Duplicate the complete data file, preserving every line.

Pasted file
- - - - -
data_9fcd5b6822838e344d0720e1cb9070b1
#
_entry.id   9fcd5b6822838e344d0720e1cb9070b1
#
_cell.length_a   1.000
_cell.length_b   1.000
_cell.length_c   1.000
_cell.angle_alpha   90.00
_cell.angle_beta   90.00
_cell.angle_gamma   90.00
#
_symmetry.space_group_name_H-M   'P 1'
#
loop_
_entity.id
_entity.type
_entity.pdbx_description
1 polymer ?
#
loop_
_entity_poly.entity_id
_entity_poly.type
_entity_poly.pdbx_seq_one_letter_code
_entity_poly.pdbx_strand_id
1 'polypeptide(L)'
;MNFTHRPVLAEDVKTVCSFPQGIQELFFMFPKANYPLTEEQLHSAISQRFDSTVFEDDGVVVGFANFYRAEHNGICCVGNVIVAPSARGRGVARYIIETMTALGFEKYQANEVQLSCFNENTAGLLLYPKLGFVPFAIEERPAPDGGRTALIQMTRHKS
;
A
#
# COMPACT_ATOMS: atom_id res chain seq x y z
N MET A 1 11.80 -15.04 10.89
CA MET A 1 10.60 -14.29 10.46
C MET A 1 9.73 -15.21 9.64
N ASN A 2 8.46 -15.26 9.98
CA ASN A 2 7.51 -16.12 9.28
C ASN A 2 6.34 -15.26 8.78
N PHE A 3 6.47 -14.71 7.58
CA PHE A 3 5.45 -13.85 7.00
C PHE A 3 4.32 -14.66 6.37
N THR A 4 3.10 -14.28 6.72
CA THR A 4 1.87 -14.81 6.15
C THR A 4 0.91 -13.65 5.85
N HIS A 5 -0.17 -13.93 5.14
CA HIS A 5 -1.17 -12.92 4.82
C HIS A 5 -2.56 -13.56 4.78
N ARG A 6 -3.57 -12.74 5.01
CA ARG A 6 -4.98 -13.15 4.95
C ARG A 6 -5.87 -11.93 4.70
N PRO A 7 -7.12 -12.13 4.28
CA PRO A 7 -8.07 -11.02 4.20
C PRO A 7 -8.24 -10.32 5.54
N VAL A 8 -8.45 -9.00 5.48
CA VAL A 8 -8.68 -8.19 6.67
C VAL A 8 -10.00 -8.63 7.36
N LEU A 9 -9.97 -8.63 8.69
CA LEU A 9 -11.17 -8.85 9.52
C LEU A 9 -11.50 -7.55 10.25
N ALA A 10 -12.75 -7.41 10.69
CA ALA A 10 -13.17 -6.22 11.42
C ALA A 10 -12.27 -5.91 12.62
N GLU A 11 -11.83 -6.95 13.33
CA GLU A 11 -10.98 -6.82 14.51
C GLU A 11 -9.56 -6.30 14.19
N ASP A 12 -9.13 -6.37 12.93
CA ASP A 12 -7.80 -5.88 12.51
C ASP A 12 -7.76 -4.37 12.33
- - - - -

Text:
data_9fcd5b6822838e344d0720e1cb9070b1
#
_entry.id   9fcd5b6822838e344d0720e1cb9070b1
#
_cell.length_a   1.000
_cell.length_b   1.000
_cell.length_c   1.000
_cell.angle_alpha   90.00
_cell.angle_beta   90.00
_cell.angle_gamma   90.00
#
_symmetry.space_group_name_H-M   'P 1'
#
loop_
_entity.id
_entity.type
_entity.pdbx_description
1 polymer ?
#
loop_
_entity_poly.entity_id
_entity_poly.type
_entity_poly.pdbx_seq_one_letter_code
_entity_poly.pdbx_strand_id
1 'polypeptide(L)'
;MNFTHRPVLAEDVKTVCSFPQGIQELFFMFPKANYPLTEEQLHSAISQRFDSTVFEDDGVVVGFANFYRAEHNGICCVGNVIVAPSARGRGVARYIIETMTALGFEKYQANEVQLSCFNENTAGLLLYPKLGFVPFAIEERPAPDGGRTALIQMTRHKS
;
A
#
# COMPACT_ATOMS: atom_id res chain seq x y z
N MET A 1 11.80 -15.04 10.89
CA MET A 1 10.60 -14.29 10.46
C MET A 1 9.73 -15.21 9.64
N ASN A 2 8.46 -15.26 9.98
CA ASN A 2 7.51 -16.12 9.28
C ASN A 2 6.34 -15.26 8.78
N PHE A 3 6.47 -14.71 7.58
CA PHE A 3 5.45 -13.85 7.00
C PHE A 3 4.32 -14.66 6.37
N THR A 4 3.10 -14.28 6.72
CA THR A 4 1.87 -14.81 6.15
C THR A 4 0.91 -13.65 5.85
N HIS A 5 -0.17 -13.93 5.14
CA HIS A 5 -1.17 -12.92 4.82
C HIS A 5 -2.56 -13.56 4.78
N ARG A 6 -3.57 -12.74 5.01
CA ARG A 6 -4.98 -13.15 4.95
C ARG A 6 -5.87 -11.93 4.70
N PRO A 7 -7.12 -12.13 4.28
CA PRO A 7 -8.07 -11.02 4.20
C PRO A 7 -8.24 -10.32 5.54
N VAL A 8 -8.45 -9.00 5.48
CA VAL A 8 -8.68 -8.19 6.67
C VAL A 8 -10.00 -8.63 7.36
N LEU A 9 -9.97 -8.63 8.69
CA LEU A 9 -11.17 -8.85 9.52
C LEU A 9 -11.50 -7.55 10.25
N ALA A 10 -12.75 -7.41 10.69
CA ALA A 10 -13.17 -6.22 11.42
C ALA A 10 -12.27 -5.91 12.62
N GLU A 11 -11.83 -6.95 13.33
CA GLU A 11 -10.98 -6.82 14.51
C GLU A 11 -9.56 -6.30 14.19
N ASP A 12 -9.13 -6.37 12.93
CA ASP A 12 -7.80 -5.88 12.51
C ASP A 12 -7.76 -4.37 12.33